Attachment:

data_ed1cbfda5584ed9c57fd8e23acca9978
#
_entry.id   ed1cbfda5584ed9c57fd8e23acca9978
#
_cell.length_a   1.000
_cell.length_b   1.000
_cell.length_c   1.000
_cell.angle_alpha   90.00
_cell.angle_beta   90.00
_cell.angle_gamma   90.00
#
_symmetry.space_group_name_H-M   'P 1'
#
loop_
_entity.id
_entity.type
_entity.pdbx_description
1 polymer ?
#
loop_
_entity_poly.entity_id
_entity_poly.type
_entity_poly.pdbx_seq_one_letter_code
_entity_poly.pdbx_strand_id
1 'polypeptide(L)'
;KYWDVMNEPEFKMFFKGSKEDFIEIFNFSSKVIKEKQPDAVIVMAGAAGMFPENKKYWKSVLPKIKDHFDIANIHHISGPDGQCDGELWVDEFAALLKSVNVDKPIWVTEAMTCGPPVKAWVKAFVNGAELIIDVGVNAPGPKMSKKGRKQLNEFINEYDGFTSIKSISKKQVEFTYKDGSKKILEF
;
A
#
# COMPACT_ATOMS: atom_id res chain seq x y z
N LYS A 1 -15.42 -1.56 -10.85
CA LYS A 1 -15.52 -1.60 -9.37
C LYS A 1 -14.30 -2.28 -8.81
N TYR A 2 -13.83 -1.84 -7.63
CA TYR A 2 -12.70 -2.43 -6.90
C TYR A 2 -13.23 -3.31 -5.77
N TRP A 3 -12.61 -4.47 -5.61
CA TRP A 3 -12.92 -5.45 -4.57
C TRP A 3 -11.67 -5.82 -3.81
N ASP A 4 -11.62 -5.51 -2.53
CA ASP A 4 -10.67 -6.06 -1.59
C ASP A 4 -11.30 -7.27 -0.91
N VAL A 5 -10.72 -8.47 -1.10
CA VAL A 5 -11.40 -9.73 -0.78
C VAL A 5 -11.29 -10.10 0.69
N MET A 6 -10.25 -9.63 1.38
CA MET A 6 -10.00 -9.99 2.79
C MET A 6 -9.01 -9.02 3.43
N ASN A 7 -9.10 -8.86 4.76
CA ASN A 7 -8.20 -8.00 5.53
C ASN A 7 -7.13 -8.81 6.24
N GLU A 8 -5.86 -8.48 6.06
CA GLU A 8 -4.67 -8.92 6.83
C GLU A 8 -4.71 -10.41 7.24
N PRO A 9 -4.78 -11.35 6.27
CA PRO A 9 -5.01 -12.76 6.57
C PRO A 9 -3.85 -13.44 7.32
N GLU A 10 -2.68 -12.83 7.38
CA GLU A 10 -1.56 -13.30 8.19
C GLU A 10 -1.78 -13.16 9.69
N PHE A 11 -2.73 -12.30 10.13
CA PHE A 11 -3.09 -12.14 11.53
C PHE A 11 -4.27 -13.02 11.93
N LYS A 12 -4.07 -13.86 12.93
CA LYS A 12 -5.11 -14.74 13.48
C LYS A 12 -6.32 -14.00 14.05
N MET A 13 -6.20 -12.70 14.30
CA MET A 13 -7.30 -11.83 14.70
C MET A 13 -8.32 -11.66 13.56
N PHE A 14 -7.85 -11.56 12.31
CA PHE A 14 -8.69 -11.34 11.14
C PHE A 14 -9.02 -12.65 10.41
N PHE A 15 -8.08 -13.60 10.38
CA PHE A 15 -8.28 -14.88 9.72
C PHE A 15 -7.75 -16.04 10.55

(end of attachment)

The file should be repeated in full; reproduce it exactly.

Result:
data_ed1cbfda5584ed9c57fd8e23acca9978
#
_entry.id   ed1cbfda5584ed9c57fd8e23acca9978
#
_cell.length_a   1.000
_cell.length_b   1.000
_cell.length_c   1.000
_cell.angle_alpha   90.00
_cell.angle_beta   90.00
_cell.angle_gamma   90.00
#
_symmetry.space_group_name_H-M   'P 1'
#
loop_
_entity.id
_entity.type
_entity.pdbx_description
1 polymer ?
#
loop_
_entity_poly.entity_id
_entity_poly.type
_entity_poly.pdbx_seq_one_letter_code
_entity_poly.pdbx_strand_id
1 'polypeptide(L)'
;KYWDVMNEPEFKMFFKGSKEDFIEIFNFSSKVIKEKQPDAVIVMAGAAGMFPENKKYWKSVLPKIKDHFDIANIHHISGPDGQCDGELWVDEFAALLKSVNVDKPIWVTEAMTCGPPVKAWVKAFVNGAELIIDVGVNAPGPKMSKKGRKQLNEFINEYDGFTSIKSISKKQVEFTYKDGSKKILEF
;
A
#
# COMPACT_ATOMS: atom_id res chain seq x y z
N LYS A 1 -15.42 -1.56 -10.85
CA LYS A 1 -15.52 -1.60 -9.37
C LYS A 1 -14.30 -2.28 -8.81
N TYR A 2 -13.83 -1.84 -7.63
CA TYR A 2 -12.70 -2.43 -6.90
C TYR A 2 -13.23 -3.31 -5.77
N TRP A 3 -12.61 -4.47 -5.61
CA TRP A 3 -12.92 -5.45 -4.57
C TRP A 3 -11.67 -5.82 -3.81
N ASP A 4 -11.62 -5.51 -2.53
CA ASP A 4 -10.67 -6.06 -1.59
C ASP A 4 -11.30 -7.27 -0.91
N VAL A 5 -10.72 -8.47 -1.10
CA VAL A 5 -11.40 -9.73 -0.78
C VAL A 5 -11.29 -10.10 0.69
N MET A 6 -10.25 -9.63 1.38
CA MET A 6 -10.00 -9.99 2.79
C MET A 6 -9.01 -9.02 3.43
N ASN A 7 -9.10 -8.86 4.76
CA ASN A 7 -8.20 -8.00 5.53
C ASN A 7 -7.13 -8.81 6.24
N GLU A 8 -5.86 -8.48 6.06
CA GLU A 8 -4.67 -8.92 6.83
C GLU A 8 -4.71 -10.41 7.24
N PRO A 9 -4.78 -11.35 6.27
CA PRO A 9 -5.01 -12.76 6.57
C PRO A 9 -3.85 -13.44 7.32
N GLU A 10 -2.68 -12.83 7.38
CA GLU A 10 -1.56 -13.30 8.19
C GLU A 10 -1.78 -13.16 9.69
N PHE A 11 -2.73 -12.30 10.13
CA PHE A 11 -3.09 -12.14 11.53
C PHE A 11 -4.27 -13.02 11.93
N LYS A 12 -4.07 -13.86 12.93
CA LYS A 12 -5.11 -14.74 13.48
C LYS A 12 -6.32 -14.00 14.05
N MET A 13 -6.20 -12.70 14.30
CA MET A 13 -7.30 -11.83 14.70
C MET A 13 -8.32 -11.66 13.56
N PHE A 14 -7.85 -11.56 12.31
CA PHE A 14 -8.69 -11.34 11.14
C PHE A 14 -9.02 -12.65 10.41
N PHE A 15 -8.08 -13.60 10.38
CA PHE A 15 -8.28 -14.88 9.72
C PHE A 15 -7.75 -16.04 10.55